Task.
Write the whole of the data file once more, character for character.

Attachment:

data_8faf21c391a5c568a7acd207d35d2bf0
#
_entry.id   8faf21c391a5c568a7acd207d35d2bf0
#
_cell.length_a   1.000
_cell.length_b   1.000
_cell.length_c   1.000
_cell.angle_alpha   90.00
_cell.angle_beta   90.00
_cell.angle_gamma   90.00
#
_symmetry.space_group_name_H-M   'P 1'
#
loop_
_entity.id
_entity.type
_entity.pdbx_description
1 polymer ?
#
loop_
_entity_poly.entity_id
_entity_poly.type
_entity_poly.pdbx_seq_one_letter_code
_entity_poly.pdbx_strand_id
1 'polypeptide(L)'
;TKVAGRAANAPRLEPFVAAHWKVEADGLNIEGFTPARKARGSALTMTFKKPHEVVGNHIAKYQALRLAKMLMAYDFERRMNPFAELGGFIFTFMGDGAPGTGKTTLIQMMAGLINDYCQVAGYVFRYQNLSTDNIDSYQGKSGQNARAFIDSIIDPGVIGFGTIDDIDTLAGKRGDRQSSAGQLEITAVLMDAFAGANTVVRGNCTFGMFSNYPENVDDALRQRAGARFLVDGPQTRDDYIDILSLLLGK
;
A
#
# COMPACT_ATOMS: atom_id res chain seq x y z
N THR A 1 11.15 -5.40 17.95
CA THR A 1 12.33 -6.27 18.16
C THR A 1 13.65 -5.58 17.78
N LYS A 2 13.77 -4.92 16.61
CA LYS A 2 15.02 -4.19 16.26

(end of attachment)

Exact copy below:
data_8faf21c391a5c568a7acd207d35d2bf0
#
_entry.id   8faf21c391a5c568a7acd207d35d2bf0
#
_cell.length_a   1.000
_cell.length_b   1.000
_cell.length_c   1.000
_cell.angle_alpha   90.00
_cell.angle_beta   90.00
_cell.angle_gamma   90.00
#
_symmetry.space_group_name_H-M   'P 1'
#
loop_
_entity.id
_entity.type
_entity.pdbx_description
1 polymer ?
#
loop_
_entity_poly.entity_id
_entity_poly.type
_entity_poly.pdbx_seq_one_letter_code
_entity_poly.pdbx_strand_id
1 'polypeptide(L)'
;TKVAGRAANAPRLEPFVAAHWKVEADGLNIEGFTPARKARGSALTMTFKKPHEVVGNHIAKYQALRLAKMLMAYDFERRMNPFAELGGFIFTFMGDGAPGTGKTTLIQMMAGLINDYCQVAGYVFRYQNLSTDNIDSYQGKSGQNARAFIDSIIDPGVIGFGTIDDIDTLAGKRGDRQSSAGQLEITAVLMDAFAGANTVVRGNCTFGMFSNYPENVDDALRQRAGARFLVDGPQTRDDYIDILSLLLGK
;
A
#
# COMPACT_ATOMS: atom_id res chain seq x y z
N THR A 1 11.15 -5.40 17.95
CA THR A 1 12.33 -6.27 18.16
C THR A 1 13.65 -5.58 17.78
N LYS A 2 13.77 -4.92 16.61
CA LYS A 2 15.02 -4.19 16.26